General Martin Dempsey
18th Chairman of the Joint Chiefs of Staff
As a Rubenstein Fellow, General Dempsey teaches several courses on leadership and military relations including a course in the Sanford School of Public Policy on American civil-military relations, co-taught with Professor Peter Feaver, and a course on management and leadership at The Fuqua School of Business.
In addition, Dempsey collaborates with the Duke Program on American Grand Strategy to convene security and defense experts, engages with the Fuqua/Coach K Center on Leadership & Ethics (COLE) and Duke Athletics, and delivers guest speeches to student, faculty, and alumni groups.
General Martin E. Dempsey retired in 2015 after 41 years of military service. During his time in the Army, he commanded a Cavalry Troop, a Tank Battalion, a Cavalry Regiment, a Tank Division, and United States Central Command where he was responsible for securing U.S. interests in the Middle East and South Asia. He served in both Operation Desert Storm and Operation Iraqi Freedom accumulating 42 months in combat.
General Dempsey is a 1974 graduate of West Point and has Master’s Degrees from Duke in Literature, from the Army Command & General Staff College in Military Science, and from the National War College in National Security Strategy. He also has an Honorary Doctorate Degree in Law from Notre Dame University.
His military awards include the Bronze Star with valor device, the Defense Distinguished Service Medal, and Distinguished Service Medals from the Army, Navy, Air Force, and Coast Guard as well as awards from other Departments in the United States Government including the Office of the Director of National Intelligence, the Central Intelligence Agency, and the National Security Agency. He has received awards from many of our allies including France, Germany, Italy, Poland, Croatia, Israel, Japan, the Republic of Korea, and Singapore.
In the past five years he served as the Chief of Staff of the United States Army and then as the Chairman of the Joint Chiefs of Staff. As Chairman of the Joint Chiefs of Staff he was the senior officer in the Armed Forces and the military advisor to the Secretary of Defense and to the President.
In 2015, General Dempsey was named one of the 100 most influential leaders in the world by Time Magazine. In March of this year, he was inducted into the Irish-America Hall of Fame, and in May he received the Ellis Island Medal of Honor. On 17 October 2016, Queen Elizabeth II made General Dempsey an Honorary Knight of the British Empire.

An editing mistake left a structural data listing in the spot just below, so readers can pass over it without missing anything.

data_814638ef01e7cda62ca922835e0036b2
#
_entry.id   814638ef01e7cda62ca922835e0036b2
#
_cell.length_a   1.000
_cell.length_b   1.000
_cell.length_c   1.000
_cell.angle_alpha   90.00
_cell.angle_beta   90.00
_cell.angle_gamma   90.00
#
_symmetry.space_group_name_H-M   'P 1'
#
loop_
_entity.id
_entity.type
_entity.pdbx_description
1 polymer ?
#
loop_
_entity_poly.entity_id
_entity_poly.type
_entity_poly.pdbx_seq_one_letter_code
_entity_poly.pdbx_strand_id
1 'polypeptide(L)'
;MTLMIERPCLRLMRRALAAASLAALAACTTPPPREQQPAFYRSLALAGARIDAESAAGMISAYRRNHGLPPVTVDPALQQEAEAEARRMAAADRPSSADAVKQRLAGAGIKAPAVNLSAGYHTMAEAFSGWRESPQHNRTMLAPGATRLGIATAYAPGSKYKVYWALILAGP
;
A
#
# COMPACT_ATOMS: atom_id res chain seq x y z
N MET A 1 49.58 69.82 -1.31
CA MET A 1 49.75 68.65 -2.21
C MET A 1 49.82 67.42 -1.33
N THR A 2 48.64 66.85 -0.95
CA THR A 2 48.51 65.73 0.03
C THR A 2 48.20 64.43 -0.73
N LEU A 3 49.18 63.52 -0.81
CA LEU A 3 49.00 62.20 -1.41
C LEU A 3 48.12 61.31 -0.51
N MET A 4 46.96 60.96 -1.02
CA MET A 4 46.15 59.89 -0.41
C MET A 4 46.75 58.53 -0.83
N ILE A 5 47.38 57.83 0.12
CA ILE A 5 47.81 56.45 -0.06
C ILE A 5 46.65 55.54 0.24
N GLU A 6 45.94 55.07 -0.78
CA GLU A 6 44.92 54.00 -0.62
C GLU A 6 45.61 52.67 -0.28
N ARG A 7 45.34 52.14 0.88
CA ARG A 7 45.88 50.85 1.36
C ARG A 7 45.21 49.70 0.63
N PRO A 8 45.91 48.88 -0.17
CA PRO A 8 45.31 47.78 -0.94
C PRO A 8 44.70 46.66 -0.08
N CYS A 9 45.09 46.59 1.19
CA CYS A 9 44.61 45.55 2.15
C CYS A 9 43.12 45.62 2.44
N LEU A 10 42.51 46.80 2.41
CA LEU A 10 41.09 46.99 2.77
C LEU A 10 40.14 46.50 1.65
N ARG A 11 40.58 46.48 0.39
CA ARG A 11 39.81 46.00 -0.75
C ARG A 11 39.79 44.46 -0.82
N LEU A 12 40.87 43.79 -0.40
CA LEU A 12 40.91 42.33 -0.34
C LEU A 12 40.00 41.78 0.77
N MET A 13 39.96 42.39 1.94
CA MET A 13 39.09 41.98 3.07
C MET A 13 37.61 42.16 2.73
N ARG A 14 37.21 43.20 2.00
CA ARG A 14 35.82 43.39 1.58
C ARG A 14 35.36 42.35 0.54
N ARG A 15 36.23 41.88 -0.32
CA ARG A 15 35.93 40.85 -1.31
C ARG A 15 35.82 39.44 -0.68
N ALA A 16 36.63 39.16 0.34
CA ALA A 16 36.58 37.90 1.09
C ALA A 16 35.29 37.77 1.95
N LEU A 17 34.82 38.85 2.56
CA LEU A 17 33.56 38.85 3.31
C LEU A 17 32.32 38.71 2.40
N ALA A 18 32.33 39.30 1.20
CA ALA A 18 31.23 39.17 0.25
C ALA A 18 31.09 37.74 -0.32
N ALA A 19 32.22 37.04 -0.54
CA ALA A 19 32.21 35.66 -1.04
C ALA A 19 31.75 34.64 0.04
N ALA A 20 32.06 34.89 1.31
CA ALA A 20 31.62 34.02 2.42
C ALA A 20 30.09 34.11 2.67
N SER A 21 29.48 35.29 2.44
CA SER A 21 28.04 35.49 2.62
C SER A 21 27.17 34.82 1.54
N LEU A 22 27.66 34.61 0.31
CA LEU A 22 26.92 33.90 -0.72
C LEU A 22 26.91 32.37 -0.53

General Dempsey and his wife, Deanie, have been married for 39 years. They served the military as a team, and Deanie was instrumental in supporting military families and championing many of the family programs that have been critical to our success over the past 14 years of conflict.
Marty and Deanie have three children and nine grandchildren. Each of their three children served in the Army, and their son, Chris, continues to serve as a Major recently assigned to the Pentagon.
General Dempsey’s post-military career includes a teaching position at Duke University in public policy and leadership, a role as the Special Advisor to the Commissioner of the National Basketball Association for leader development and youth programs, and motivational speaking through the Washington Speakers’ Bureau.
The New York Times | September 6, 2019 By Julie Hirschfeld Davis and Michael D. Shear The White House is considering a plan that would keep most refugees who are fleeing war, persecution and famine out of the United States, significantly cutting back a decades-old program, according to current and former administration officials. …. In…
Washington Examiner| May 21, 2019 By John Gage Retired Gen. Martin Dempsey slammed President Trump for his plan to pardon several military members charged with war crimes. “Absent evidence of innocence or injustice the wholesale pardon of US service members accused of war crimes signals our troops and allies that we don’t take the Law of Armed…
RedstoneRocket | March 20, 2019 By Wendy Reeves During times of political and economic turmoil, retired Gen. Martin Dempsey offered hope when he spoke at the University of Alabama in Huntsville’s Distinguished Lecture Series. “Fear is such a powerful, powerful emotion,” Dempsey told a crowd of about 250 business and community leaders at the UAH…
“My recent experience suggests that the future will belong to those who remain grounded in values and yet adaptable in their thinking. I look forward to contributing to the development of future generations of leaders who come to Duke to be challenged and to make a difference.”- General Martin Dempsey, 2016-2021 Rubenstein Fellow